It was only 3000 years ago that humans first set foot on Fiji and other isolated islands of the Pacific, having sailed across thousands of kilometers of ocean. Yet the identity of these intrepid seafarers has been lost to time. They left a trail of distinctive red pottery but few other clues, and scientists have confronted two different scenarios: The explorers were either farmers who sailed directly from mainland East Asia to the remote islands, or people who mixed with hunter-gatherers they met along the way in Melanesia, including Papua New Guinea. 

Now, the first genome-wide study of ancient DNA from prehistoric Polynesians has boosted the first idea: that these ancient mariners were East Asians who swept out into the Pacific. It wasn’t until much later that Melanesians, probably men, ventured out into Oceania and mixed with the Polynesians. 

“The paper is a game-changer,” says Cristian Capelli, a population geneticist at the University of Oxford in the United Kingdom, noting that that it settles a decades-long dispute. By showing that the East Asians hopscotched past islands already populated by Melanesians without picking up their genes, it is also a case study in how culture can initially bar mixing between groups. “Farmers move in and don’t mix much with the hunter-gatherers,” says evolutionary geneticist Mark Thomas of University College London. “We see this again and again and again” elsewhere in the world.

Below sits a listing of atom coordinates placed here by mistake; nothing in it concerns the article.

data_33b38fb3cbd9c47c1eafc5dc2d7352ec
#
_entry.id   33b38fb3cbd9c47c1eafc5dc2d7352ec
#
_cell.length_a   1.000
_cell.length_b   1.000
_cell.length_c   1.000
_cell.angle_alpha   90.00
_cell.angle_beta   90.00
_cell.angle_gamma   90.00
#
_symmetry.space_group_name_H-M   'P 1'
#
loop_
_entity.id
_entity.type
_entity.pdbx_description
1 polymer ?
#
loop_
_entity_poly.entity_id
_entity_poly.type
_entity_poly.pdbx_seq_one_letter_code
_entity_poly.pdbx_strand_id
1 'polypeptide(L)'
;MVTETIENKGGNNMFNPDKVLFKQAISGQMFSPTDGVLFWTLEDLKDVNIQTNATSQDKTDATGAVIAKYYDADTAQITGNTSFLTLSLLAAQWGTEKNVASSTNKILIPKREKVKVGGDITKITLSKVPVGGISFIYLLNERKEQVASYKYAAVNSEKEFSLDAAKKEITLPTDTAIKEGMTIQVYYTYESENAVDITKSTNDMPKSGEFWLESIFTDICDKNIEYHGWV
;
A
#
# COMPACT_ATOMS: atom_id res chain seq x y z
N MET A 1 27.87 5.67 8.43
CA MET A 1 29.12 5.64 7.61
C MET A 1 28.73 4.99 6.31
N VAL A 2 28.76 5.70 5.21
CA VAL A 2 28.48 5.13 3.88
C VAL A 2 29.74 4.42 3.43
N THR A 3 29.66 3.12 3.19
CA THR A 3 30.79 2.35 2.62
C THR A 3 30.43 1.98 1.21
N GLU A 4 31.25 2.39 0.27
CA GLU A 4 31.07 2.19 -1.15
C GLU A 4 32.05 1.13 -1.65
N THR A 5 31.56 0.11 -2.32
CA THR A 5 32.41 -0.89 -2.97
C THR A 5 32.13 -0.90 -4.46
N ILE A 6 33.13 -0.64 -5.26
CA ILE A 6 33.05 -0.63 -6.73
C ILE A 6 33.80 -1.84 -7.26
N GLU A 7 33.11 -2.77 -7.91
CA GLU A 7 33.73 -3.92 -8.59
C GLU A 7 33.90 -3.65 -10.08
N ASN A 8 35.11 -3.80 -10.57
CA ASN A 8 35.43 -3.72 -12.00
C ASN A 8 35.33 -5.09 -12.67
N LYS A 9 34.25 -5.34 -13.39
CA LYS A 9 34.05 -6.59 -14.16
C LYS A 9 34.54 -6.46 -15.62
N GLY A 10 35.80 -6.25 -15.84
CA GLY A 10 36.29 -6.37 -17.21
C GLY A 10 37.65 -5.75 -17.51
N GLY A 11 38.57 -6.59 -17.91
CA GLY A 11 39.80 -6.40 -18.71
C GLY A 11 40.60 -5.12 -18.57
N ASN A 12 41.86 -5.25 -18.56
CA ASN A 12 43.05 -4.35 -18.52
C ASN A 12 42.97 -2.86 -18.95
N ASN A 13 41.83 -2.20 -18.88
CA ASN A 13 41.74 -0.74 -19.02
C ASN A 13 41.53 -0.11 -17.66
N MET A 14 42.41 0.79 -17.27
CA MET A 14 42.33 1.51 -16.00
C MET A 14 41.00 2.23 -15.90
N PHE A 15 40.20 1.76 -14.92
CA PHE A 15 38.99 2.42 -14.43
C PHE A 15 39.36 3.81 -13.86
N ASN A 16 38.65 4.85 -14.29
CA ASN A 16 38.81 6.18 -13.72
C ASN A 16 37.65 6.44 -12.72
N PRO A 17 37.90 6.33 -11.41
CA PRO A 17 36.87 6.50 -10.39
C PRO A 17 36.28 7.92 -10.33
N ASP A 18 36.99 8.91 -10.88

The first Polynesians left plenty of tantalizing artifacts, including distinctive stamped red pottery, obsidian tools, and shell ornaments. Collectively known as the Lapita culture, this set of artifacts first appeared more than 3000 years ago in the Bismarck Archipelago in New Oceania (see map below). This culture grew taro, yams, and breadfruit; brought pigs and chickens; and spread rapidly to the islands of Vanuatu and New Caledonia and eventually to Fiji, Tonga, Samoa, and beyond.

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